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Posted on 01.16.2014

Rethinking Email

So just as marketers are getting comfortable with consistently bulking up their social media budgets, comes along a McKinsey & Company study reporting that email marketing is delivering superior ROI on virtually every measurable front.

Even as email usage declined 20% between 2008 and 2012 (ground that was captured by social media and instant messaging), the researchers report that email:

  • was 40 times more effective than Facebook and Twitter combined as a means to acquire customers;
  • was three times as effective in triggering purchases;
  • resulted in purchases that were, on average, 17 percent higher.

So maybe email isn't dead after all?

The takeaways from the McKinsey study are compelling - but they'll be followed by another intriguing report in a few months, and another new 2.0 platform a few months later, and yet another shift in usage after that. So what's a marketer to do? 

Stay relevant. Pay attention to this stuff and understand that not only will your budget need to change every year, so will many of your strategies and tactics. Marketing was never a static science - but it's increasingly dynamic now.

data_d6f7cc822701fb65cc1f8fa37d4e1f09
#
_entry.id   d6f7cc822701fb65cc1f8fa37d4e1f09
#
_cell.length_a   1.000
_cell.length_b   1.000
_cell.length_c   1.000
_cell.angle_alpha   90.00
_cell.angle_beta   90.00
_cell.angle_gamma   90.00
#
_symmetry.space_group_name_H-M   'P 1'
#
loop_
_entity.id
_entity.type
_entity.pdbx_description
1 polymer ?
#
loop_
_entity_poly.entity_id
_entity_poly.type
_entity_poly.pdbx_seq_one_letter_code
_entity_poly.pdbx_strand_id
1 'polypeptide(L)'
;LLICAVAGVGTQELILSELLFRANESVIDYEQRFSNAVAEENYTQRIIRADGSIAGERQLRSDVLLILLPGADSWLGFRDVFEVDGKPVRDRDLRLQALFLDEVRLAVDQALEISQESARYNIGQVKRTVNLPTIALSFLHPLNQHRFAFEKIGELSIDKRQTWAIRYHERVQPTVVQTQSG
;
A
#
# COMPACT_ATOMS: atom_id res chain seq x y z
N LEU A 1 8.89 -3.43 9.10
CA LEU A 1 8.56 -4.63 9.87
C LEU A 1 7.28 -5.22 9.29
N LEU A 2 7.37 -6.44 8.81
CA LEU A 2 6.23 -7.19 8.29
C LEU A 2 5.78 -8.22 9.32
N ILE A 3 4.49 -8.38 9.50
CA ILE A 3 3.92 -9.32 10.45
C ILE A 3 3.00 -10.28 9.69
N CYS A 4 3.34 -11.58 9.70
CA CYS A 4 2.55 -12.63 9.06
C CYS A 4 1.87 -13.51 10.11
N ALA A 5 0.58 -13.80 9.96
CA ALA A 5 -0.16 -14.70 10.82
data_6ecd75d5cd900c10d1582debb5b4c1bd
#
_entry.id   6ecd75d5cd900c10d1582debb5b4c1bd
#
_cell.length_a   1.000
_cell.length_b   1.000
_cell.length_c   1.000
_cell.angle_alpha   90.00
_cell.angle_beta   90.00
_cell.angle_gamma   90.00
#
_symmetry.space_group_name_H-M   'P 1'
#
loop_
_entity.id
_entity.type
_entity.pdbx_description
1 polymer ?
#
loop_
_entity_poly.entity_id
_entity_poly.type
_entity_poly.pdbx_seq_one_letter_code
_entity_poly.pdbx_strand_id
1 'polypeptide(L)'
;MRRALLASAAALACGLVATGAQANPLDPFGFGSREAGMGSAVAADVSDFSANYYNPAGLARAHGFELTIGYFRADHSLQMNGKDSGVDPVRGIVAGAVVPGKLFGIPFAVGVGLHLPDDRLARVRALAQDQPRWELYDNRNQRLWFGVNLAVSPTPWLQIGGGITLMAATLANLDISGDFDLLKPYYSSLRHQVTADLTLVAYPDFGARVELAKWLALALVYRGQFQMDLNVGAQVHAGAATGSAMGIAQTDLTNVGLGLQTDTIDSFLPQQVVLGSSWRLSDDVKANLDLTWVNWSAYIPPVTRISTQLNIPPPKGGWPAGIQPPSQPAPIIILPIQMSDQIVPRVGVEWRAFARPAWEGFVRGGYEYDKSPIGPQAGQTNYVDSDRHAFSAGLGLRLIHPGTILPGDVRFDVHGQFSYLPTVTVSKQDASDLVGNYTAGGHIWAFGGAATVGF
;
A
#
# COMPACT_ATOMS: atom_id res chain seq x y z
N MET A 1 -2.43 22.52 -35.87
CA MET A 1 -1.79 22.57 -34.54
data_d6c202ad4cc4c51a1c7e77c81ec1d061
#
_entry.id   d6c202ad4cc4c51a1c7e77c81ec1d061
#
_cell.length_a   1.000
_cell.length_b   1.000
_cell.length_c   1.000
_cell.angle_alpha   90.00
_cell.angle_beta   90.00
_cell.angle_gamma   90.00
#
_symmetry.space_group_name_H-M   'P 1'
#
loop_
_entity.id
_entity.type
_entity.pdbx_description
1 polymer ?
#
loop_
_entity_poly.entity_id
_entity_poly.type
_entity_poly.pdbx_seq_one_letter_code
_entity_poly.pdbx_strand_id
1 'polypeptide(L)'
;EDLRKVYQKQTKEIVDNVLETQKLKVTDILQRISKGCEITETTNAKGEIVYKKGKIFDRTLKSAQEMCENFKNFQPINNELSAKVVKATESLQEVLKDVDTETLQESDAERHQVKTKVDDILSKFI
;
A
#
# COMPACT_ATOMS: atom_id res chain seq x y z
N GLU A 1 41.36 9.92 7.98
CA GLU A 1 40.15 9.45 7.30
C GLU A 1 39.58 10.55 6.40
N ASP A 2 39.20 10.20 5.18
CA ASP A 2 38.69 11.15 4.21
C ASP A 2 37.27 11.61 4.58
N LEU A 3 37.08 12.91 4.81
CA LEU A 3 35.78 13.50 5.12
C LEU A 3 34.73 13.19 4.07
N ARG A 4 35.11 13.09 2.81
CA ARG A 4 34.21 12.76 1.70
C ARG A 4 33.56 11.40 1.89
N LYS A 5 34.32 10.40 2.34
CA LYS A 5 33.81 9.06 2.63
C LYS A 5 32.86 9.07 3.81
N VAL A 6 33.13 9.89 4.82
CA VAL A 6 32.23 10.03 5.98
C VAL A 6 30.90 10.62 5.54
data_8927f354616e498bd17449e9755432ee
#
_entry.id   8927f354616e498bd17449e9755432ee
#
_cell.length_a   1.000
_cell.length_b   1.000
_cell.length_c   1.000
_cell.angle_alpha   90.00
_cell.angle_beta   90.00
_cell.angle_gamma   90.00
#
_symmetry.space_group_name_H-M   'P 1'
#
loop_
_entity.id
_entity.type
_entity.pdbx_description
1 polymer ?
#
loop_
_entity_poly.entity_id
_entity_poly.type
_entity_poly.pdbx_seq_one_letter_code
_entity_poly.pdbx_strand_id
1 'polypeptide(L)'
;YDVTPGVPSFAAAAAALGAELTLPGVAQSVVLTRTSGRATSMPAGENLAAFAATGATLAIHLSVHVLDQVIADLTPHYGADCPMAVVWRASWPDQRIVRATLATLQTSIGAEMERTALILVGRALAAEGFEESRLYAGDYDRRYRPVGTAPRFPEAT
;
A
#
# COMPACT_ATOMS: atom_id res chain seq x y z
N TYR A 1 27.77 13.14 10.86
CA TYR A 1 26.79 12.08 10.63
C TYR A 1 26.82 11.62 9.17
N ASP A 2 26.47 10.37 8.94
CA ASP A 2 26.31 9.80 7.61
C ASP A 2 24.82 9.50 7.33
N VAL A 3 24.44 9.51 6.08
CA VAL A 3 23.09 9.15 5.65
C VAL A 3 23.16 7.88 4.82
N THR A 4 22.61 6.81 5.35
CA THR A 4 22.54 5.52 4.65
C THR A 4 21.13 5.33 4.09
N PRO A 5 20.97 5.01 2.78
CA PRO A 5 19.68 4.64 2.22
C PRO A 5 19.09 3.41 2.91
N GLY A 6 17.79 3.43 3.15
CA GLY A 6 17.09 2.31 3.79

Understand who you're reaching and why. The McKinsey study reminded me of a New York Times piece that looked at how irrelevant email is for college students, who typically prefer 2.0 media for communication. Point taken. But with nine out of 10 US consumers using email on a daily basis, we're still talking about a highly viable medium. Even if college students consider email for older folks, let's remember that older folks have great buying power and are more likely to make purchasing decisions - at home and at work.

Have a good message and keep it personal. The authors make an important qualitative observation that effective marketing emails are 1) personalized to the recipient and 2) connected to a dynamic website. If you achieve a fantastic open rate - but send recipients to a banal or clunky website that doesn't compel them to make a purchase or contact a salesperson, your marketing dollar was converted into a diluted branding effort.

Though the McKinsey researchers do not specifically reference it, the report certainly brings like to social media's naggingly consistent shortcoming in regards to ROI - not just in actual return, but even in the measurement of it. That reality certainly hasn't hindered social media's meteoric rise - and rightful relevance - in the marketer's toolbox, but nor has it hammered nails in the coffin of email marketing.

 

Rosemary Plorin is President of Lovell Communications.  You can view more of her blog posts here. Connect with her at rosemary@lovell.com or @plorin.  

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